On a cold winter day, nothing says warm yumminess like Apple Crisp. This has always been a favorite dessert, well before our Paleo days. I’ve made a lot of different versions in my quest for a paleo version and this one has morphed out of a few different recipes. It is absolutely delicious! Even our non-paleo friends and family enjoyed this and I hope you do too!
One of my children has come down with Hand, Foot and Mouth Disease…again. This thing is awful!! She is literally sitting on the couch with her tongue hanging out of her mouth because it hurts so bad. “It feels like a bee stung my tongue!” she cried this morning. Ugh! Breaks my heart!
HFM is something you just have to wait out. There’s no medication one can give to combat it (although I am pumping her with Vitamin C and slathering with Essential Oils). Making them comfortable is the main objective. The doctor recommended popsicles and ice cream. That doesn’t exactly sit well with me after the last year of discovering how to eat well and being conscious about what is put into our bodies. I have a hard time reconciling the idea of giving my kids free reign of sugar and other junk when they are sick, but limiting it when they are well.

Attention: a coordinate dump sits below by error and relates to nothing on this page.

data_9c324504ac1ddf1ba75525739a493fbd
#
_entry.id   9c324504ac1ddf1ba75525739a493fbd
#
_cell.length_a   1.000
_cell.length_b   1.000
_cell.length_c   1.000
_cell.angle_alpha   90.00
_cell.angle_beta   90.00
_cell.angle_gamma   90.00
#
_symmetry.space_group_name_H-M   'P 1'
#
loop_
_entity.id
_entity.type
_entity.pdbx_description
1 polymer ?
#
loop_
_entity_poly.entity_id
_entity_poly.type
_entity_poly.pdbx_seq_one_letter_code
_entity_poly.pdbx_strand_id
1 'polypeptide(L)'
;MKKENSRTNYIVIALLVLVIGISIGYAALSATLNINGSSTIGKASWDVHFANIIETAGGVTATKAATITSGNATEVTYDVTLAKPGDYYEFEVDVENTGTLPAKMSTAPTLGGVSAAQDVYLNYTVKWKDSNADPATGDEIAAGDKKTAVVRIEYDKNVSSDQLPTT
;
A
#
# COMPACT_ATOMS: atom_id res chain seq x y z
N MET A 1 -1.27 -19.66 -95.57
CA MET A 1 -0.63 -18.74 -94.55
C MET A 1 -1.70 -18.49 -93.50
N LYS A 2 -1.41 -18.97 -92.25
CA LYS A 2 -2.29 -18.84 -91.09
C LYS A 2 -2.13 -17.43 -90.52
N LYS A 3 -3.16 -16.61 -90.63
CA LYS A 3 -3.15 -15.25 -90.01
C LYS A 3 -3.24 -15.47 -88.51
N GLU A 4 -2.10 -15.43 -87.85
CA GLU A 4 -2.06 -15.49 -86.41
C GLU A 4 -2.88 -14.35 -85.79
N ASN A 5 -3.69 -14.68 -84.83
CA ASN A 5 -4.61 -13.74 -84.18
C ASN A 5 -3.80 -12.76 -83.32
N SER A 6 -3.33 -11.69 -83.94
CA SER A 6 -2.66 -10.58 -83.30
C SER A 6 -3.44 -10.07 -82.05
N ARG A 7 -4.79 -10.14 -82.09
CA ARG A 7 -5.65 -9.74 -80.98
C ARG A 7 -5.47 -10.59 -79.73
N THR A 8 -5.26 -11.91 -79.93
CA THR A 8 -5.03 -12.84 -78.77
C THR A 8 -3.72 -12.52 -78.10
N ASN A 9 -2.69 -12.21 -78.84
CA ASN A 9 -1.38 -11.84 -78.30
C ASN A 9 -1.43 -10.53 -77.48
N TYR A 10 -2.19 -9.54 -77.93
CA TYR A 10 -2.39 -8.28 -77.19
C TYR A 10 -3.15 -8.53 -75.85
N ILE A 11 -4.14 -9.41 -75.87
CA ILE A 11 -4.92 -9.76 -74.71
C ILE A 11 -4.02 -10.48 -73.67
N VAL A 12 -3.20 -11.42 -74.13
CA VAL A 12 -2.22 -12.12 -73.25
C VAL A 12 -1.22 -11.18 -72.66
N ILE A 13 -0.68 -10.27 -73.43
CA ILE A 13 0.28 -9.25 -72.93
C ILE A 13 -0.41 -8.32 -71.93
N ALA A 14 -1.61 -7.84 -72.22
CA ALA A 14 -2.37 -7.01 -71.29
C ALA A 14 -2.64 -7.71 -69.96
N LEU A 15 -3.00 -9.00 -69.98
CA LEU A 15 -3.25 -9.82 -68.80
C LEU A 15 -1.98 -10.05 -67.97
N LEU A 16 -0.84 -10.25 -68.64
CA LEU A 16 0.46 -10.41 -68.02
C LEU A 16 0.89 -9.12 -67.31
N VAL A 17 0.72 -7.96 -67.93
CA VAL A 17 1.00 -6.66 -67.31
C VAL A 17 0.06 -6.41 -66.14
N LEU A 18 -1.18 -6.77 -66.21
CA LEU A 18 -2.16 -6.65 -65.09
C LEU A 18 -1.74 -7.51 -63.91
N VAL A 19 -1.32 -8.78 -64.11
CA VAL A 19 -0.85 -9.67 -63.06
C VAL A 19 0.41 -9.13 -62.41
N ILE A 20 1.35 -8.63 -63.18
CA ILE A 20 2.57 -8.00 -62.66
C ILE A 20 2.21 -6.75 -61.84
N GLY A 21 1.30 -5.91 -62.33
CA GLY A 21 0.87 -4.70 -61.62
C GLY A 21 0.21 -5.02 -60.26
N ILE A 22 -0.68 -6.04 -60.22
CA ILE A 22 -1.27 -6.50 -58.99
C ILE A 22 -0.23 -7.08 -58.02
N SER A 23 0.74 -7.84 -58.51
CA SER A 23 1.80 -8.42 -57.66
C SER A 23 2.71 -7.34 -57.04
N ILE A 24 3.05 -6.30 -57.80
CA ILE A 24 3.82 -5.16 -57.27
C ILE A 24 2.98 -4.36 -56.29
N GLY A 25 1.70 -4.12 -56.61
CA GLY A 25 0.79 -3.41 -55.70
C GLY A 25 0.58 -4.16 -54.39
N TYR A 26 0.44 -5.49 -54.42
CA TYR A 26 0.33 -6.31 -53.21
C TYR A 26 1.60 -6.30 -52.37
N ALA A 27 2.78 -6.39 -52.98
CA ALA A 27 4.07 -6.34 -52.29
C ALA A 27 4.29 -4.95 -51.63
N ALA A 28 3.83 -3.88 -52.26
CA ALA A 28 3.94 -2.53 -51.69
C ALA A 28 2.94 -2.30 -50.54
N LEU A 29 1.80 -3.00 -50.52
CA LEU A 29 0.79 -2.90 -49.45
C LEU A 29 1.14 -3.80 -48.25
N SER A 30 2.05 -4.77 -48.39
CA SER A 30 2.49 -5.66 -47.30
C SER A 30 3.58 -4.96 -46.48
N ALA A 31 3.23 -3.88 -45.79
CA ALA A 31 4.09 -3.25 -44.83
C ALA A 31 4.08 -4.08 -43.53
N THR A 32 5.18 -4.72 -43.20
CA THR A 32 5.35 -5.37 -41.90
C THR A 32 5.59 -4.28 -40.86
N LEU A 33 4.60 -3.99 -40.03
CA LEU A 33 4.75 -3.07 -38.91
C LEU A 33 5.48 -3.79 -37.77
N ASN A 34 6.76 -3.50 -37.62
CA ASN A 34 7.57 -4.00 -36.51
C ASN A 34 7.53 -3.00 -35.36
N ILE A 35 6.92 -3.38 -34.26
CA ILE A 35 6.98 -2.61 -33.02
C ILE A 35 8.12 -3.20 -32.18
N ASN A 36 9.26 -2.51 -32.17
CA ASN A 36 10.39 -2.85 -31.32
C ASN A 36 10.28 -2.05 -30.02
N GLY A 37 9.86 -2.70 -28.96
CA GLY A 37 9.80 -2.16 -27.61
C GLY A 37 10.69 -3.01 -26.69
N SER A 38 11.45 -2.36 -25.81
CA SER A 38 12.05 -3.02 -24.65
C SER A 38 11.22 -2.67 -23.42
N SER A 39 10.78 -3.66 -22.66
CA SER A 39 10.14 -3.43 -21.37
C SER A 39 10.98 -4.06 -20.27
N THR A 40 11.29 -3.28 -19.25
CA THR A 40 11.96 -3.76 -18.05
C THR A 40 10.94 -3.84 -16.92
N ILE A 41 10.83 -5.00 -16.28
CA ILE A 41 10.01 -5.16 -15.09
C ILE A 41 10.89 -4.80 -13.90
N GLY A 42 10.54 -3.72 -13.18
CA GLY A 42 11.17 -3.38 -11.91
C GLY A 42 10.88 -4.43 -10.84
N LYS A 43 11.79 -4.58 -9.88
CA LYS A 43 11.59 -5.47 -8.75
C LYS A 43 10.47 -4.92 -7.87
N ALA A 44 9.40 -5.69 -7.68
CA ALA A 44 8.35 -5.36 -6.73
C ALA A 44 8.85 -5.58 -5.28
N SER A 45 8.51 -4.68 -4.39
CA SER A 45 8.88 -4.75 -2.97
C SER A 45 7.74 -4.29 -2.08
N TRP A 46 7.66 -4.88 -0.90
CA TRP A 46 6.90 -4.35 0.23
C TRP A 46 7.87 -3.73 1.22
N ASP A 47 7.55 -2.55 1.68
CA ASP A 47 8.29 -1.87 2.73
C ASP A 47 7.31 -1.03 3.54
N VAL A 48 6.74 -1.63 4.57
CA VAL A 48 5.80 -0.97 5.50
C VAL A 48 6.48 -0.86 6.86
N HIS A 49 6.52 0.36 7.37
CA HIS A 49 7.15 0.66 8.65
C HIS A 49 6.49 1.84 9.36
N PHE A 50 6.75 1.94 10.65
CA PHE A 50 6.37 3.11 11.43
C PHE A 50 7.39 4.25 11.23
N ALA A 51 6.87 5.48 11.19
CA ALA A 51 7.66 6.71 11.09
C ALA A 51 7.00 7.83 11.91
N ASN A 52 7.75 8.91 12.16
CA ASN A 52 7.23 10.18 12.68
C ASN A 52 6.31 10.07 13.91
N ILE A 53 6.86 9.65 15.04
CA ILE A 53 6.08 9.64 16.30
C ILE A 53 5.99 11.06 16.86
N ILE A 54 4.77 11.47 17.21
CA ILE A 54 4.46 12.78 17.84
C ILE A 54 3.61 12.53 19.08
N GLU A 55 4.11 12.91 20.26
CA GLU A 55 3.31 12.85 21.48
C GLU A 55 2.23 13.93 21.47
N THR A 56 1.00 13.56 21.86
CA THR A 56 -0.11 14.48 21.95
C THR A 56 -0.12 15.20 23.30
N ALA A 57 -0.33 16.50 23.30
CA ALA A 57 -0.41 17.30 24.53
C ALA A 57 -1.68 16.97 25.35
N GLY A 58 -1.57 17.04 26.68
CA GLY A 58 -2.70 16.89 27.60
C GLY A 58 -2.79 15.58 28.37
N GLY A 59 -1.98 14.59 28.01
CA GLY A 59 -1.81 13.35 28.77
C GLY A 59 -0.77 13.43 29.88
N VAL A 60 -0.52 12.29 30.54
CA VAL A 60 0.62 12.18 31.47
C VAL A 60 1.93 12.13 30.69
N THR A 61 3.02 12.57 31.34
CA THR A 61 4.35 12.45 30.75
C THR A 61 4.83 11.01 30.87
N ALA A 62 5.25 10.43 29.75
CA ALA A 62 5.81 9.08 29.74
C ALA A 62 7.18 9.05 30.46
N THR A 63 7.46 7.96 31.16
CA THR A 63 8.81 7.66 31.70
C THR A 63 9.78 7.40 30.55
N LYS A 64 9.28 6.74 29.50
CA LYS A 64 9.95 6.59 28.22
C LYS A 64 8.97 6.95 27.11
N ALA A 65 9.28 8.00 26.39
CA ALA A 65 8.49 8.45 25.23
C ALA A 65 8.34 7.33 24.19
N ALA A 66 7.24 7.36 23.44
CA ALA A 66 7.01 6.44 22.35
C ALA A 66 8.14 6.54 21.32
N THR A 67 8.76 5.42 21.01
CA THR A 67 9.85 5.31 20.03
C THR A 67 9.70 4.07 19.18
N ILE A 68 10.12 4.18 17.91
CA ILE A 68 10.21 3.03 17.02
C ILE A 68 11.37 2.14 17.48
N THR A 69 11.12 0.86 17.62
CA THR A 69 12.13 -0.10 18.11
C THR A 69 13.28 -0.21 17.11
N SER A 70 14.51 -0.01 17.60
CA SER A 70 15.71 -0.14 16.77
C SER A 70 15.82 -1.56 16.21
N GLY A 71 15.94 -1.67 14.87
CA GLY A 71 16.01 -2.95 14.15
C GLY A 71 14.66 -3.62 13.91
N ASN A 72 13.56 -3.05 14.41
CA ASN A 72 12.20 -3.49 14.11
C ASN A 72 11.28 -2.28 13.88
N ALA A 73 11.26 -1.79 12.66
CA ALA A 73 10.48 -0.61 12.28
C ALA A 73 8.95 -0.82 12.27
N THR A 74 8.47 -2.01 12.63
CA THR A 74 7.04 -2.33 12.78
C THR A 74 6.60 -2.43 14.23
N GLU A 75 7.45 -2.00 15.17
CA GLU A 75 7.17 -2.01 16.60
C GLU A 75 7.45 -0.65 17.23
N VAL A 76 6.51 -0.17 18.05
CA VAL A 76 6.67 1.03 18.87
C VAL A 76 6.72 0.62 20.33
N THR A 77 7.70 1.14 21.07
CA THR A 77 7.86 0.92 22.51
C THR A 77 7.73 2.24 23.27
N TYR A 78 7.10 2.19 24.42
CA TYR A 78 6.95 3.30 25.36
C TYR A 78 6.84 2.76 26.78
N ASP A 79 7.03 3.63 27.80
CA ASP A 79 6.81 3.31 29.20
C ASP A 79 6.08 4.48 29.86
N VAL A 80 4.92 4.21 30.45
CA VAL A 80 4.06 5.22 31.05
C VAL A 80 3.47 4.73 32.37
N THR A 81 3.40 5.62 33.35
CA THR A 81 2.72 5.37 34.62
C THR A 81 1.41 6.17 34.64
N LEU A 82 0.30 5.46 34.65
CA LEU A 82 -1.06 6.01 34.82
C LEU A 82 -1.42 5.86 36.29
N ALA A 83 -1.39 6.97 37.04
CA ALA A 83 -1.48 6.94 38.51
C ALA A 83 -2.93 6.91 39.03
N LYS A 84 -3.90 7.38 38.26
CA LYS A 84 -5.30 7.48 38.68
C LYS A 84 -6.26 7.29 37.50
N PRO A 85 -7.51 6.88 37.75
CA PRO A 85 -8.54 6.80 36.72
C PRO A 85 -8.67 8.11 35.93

Enter in Watermelon “Popsicles”. These are the best of both worlds! It’s like eating a popsicle but without all of the added sugar and dyes. I have my freezer loaded with these things and I have absolutely no problem giving them to her one after another if she asks.
It is so easy!
-Cut up your watermelon
-Put a stick in it (make sure the stick goes in enough to support the weight of the watermelon)
-Lay out one layer at a time on a pan with parchment paper
-Once frozen, stick them all into a freezer bag.